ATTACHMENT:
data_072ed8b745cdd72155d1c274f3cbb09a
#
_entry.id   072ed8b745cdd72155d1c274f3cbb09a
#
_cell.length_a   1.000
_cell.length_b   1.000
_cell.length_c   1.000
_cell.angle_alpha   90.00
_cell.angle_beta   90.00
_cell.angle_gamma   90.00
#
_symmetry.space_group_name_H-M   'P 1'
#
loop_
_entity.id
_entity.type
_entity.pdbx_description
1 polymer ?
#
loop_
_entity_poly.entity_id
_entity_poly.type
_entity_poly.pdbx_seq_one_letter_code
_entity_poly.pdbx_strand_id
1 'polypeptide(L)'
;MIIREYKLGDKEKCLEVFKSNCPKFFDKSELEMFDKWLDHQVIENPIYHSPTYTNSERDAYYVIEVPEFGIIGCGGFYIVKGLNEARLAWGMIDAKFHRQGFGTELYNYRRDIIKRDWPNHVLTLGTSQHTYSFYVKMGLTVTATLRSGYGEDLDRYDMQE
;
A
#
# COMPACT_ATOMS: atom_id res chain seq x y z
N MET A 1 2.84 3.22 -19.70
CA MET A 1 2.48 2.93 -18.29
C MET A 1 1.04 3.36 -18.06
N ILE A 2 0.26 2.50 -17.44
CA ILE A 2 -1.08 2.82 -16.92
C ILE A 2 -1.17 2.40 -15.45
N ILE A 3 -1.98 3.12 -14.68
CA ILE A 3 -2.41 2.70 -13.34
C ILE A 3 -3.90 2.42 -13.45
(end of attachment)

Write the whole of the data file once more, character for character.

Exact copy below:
data_072ed8b745cdd72155d1c274f3cbb09a
#
_entry.id   072ed8b745cdd72155d1c274f3cbb09a
#
_cell.length_a   1.000
_cell.length_b   1.000
_cell.length_c   1.000
_cell.angle_alpha   90.00
_cell.angle_beta   90.00
_cell.angle_gamma   90.00
#
_symmetry.space_group_name_H-M   'P 1'
#
loop_
_entity.id
_entity.type
_entity.pdbx_description
1 polymer ?
#
loop_
_entity_poly.entity_id
_entity_poly.type
_entity_poly.pdbx_seq_one_letter_code
_entity_poly.pdbx_strand_id
1 'polypeptide(L)'
;MIIREYKLGDKEKCLEVFKSNCPKFFDKSELEMFDKWLDHQVIENPIYHSPTYTNSERDAYYVIEVPEFGIIGCGGFYIVKGLNEARLAWGMIDAKFHRQGFGTELYNYRRDIIKRDWPNHVLTLGTSQHTYSFYVKMGLTVTATLRSGYGEDLDRYDMQE
;
A
#
# COMPACT_ATOMS: atom_id res chain seq x y z
N MET A 1 2.84 3.22 -19.70
CA MET A 1 2.48 2.93 -18.29
C MET A 1 1.04 3.36 -18.06
N ILE A 2 0.26 2.50 -17.44
CA ILE A 2 -1.08 2.82 -16.92
C ILE A 2 -1.17 2.40 -15.45
N ILE A 3 -1.98 3.12 -14.68
CA ILE A 3 -2.41 2.70 -13.34
C ILE A 3 -3.90 2.42 -13.45